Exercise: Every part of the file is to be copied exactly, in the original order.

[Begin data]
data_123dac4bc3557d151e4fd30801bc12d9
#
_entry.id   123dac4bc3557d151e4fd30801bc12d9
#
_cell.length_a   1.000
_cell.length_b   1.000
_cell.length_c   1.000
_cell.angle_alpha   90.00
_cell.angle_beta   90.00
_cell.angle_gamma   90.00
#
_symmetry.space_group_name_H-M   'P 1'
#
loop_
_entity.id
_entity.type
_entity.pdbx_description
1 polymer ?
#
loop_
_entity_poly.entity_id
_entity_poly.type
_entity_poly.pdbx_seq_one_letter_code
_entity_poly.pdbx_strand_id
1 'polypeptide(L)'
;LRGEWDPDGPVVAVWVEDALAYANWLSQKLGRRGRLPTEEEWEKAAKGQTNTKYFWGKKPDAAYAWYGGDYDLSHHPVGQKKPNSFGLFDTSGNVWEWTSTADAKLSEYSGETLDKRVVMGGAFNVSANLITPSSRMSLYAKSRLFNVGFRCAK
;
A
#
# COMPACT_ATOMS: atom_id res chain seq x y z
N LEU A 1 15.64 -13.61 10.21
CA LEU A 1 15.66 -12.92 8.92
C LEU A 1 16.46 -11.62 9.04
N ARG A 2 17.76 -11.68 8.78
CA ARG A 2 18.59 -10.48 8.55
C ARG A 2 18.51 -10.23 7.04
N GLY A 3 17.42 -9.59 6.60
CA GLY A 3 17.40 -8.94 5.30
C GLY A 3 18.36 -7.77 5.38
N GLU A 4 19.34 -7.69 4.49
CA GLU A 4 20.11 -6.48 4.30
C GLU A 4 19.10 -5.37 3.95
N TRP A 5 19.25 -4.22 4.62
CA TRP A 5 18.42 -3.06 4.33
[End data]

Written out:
data_123dac4bc3557d151e4fd30801bc12d9
#
_entry.id   123dac4bc3557d151e4fd30801bc12d9
#
_cell.length_a   1.000
_cell.length_b   1.000
_cell.length_c   1.000
_cell.angle_alpha   90.00
_cell.angle_beta   90.00
_cell.angle_gamma   90.00
#
_symmetry.space_group_name_H-M   'P 1'
#
loop_
_entity.id
_entity.type
_entity.pdbx_description
1 polymer ?
#
loop_
_entity_poly.entity_id
_entity_poly.type
_entity_poly.pdbx_seq_one_letter_code
_entity_poly.pdbx_strand_id
1 'polypeptide(L)'
;LRGEWDPDGPVVAVWVEDALAYANWLSQKLGRRGRLPTEEEWEKAAKGQTNTKYFWGKKPDAAYAWYGGDYDLSHHPVGQKKPNSFGLFDTSGNVWEWTSTADAKLSEYSGETLDKRVVMGGAFNVSANLITPSSRMSLYAKSRLFNVGFRCAK
;
A
#
# COMPACT_ATOMS: atom_id res chain seq x y z
N LEU A 1 15.64 -13.61 10.21
CA LEU A 1 15.66 -12.92 8.92
C LEU A 1 16.46 -11.62 9.04
N ARG A 2 17.76 -11.68 8.78
CA ARG A 2 18.59 -10.48 8.55
C ARG A 2 18.51 -10.23 7.04
N GLY A 3 17.42 -9.59 6.60
CA GLY A 3 17.40 -8.94 5.30
C GLY A 3 18.36 -7.77 5.38
N GLU A 4 19.34 -7.69 4.49
CA GLU A 4 20.11 -6.48 4.30
C GLU A 4 19.10 -5.37 3.95
N TRP A 5 19.25 -4.22 4.62
CA TRP A 5 18.42 -3.06 4.33